Contents 1 Design and development 2 Specifications (D-JET) 3 See also 4 References 5 External links

Design and development

Diamond has targeted the aircraft at the owner-pilot market, seeing it as more practical for single-pilot operations than the Eclipse 500 and the Cessna Citation Mustang. By limiting the altitude to 25,000 feet, it will be safer if pressurization fails. Diamond intends the D-JET to have a lower operating cost than other very light jets.

On November 9, 2006, at the AOPA Expo in Palm Springs, California, USA, Diamond announced that ATP Flight School (ATP) placed the first fleet order of 20 Diamond D-JETs. ATP will provide factory-approved training to D-JET purchasers beginning in 2008. Toronto-based Chartright Air Group ordered 10 D-JET aircraft with expected delivery beginning 2010.

In February, 2008 Diamond announced that the aircraft will be built in a new plant in London, Ontario, Canada. This announcement came after the Government of Canada announced it was giving the company a “Cdn$19.6 million strategic, repayable investment” and the Government of Ontario announced that it had given the company Cdn$11 million. Diamond claims that research and development costs for the D-JET have been Cdn$95.2 million and that the plant to build the aircraft will cost an additional $100 million.

In October 2008 Canadian charter operator SwiftJet announced that they had ordered five D-Jets with options for ten more. SwiftJet's intention is to offer air taxi service "anywhere and anytime to destinations around the world." SwiftJet currently operates one Dassault Falcon 20 in the charter role.

The Government of Ontario loan was contingent on a matching loan from the federal Canadian government, which was not approved and so the 213 laid off employees have not been rehired.

The D-JET was initially to be powered by one Williams FJ33-4A-15 turbofan engine. That 1,564 lbf (6.96 kN) thrust engine was found in early 2008 to produce insufficient bleed air for cabin pressurization and other services. As a result a decision was made to switch to the Williams FJ33-4A-19 turbofan engine, which produces 1,900 lbf (8.5 kN) of thrust instead.

The switch in engines delayed the certification schedule and moved the projected first customer deliveries of the aircraft into the spring of 2009.

Diamond is also developing a military trainer variant of the D-JET that will likely feature Martin-Baker lightweight ejection seats and is intended to sell for under US$3M.

The first flight of the D-JET was made on 18 April 2006 from the London International Airport (ICAO: CYXU) in Ontario, Canada the homebase of Diamond’s North American division. The flight was piloted by test pilot Gérard Guillaumaud and lasted 1:06 hours. The aircraft's public debut was at Oshkosh in July 2006. At that time Diamond expected certification to be complete by the middle of 2009 with deliveries starting at the same time. The Diamond D-JET, partially assembled at the Oakland NBAA, November 8, 2007.

On Friday, 20 July 2007 Diamond Aircraft announced the roll out of its second D-JET, serial number 002. Serial number 002 is the first D-JET intended to conform to the expected production configuration in its structural layout and aerodynamic design. D-JET prototype serial number 002 first flew on Friday 14 September 2007. It was joined by D-JET Serial Number 003, which first flew on April 15, 2008.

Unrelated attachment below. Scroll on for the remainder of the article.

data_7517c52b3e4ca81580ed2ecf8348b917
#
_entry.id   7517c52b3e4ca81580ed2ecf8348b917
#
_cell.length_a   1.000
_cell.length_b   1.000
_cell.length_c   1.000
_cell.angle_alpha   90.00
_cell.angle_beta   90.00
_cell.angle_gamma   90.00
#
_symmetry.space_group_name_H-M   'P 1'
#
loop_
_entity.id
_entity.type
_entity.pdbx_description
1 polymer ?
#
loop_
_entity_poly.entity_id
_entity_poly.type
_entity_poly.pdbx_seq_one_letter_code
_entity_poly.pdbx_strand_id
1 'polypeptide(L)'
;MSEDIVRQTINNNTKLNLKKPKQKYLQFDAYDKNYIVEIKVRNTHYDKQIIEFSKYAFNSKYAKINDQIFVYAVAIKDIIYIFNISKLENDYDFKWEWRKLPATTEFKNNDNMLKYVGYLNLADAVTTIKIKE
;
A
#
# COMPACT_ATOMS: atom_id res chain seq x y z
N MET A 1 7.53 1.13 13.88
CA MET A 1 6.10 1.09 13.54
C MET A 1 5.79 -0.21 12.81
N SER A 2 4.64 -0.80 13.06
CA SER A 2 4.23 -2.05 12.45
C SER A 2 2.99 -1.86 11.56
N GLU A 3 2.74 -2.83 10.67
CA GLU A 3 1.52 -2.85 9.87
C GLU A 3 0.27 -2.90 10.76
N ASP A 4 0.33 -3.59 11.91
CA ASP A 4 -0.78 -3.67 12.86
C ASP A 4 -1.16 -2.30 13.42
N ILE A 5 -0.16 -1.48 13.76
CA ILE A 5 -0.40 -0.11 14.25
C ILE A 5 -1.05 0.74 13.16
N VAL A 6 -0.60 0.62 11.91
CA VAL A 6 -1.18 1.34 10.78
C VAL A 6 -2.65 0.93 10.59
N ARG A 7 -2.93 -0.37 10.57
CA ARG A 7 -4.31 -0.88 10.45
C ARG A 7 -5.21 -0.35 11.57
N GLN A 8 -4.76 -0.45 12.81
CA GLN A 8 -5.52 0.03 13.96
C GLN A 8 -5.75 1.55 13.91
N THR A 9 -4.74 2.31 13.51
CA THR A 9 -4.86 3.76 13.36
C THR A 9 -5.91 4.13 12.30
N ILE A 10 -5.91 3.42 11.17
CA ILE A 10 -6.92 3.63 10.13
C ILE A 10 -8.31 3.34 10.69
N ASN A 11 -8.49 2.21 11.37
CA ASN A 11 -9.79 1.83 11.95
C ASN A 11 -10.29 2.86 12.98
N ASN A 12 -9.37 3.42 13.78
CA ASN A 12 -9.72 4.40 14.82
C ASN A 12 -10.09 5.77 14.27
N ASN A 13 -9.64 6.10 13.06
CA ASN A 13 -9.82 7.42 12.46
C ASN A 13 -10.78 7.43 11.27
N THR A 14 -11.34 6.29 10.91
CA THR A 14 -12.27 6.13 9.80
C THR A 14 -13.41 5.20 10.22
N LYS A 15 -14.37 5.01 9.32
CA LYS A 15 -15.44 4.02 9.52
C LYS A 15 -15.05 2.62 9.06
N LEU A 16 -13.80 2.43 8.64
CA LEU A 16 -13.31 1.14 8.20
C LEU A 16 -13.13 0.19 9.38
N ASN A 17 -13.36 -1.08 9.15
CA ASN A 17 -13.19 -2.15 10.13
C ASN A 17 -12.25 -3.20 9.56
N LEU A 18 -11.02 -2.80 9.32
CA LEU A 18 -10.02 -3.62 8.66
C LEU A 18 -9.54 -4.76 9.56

Flight testing and program development was halted in the spring of 2011 as the company lacked funds to proceed. After a failed campaign for federal government support, private investment was found and test flight resumed in September 2011.

In July 2012 the company announced that 700 hours of flight testing had been completed, reaching Mach 0.56 (346 kn (641 km/h) true airspeed) along with 30,000 pressurization cycles on a test fuselage. Winglets had been added to the aircraft that improved roll control at all speeds, especially in the stall. With that addition the design was frozen and the company commenced building production tooling for the fourth serial number. At this time certification was forecast for late in 2013 with production deliveries to commence in the third quarter of 2014.

In late February 2013, having not located further operational funding after the failed sale to Medrar in 2011, the company laid off the majority of its Canadian staff and suspended work on the D-Jet program, indicating that the company needed to reorganize. By May 2014 work on the D-Jet remained suspended, but the project had not been cancelled. Specifications (D-JET)

Data from Diamond Aircraft

General characteristics Crew: one, pilot Capacity: four passengers Length: 10.7 m (35 ft 1 in) Wingspan: 11.5 m (37 ft 9 in) Height: 3.6 m (11 ft 10 in) Gross weight: 2,320 kg (5,115 lb) Fuel capacity: 789.25 kilograms (1,740 lb) Powerplant: 1 × Williams FJ33-4A-19 turbofan, 8.5 kN (1,900 lbf) thrust

Performance Maximum speed: 583 km/h (362 mph; 315 kn) Cruising speed: 444 km/h (276 mph; 240 kn) Range: 2,500 km (1,553 mi; 1,350 nmi) Service ceiling: 7,600 m (24,934 ft) Rate of climb: 8.467 m/s (1,666.7 ft/min) Time to altitude: 7,620 m (25,000 ft) in 15 minutes See also Very light jet Aircraft of comparable role, configuration and era Piper PA-47 PiperJet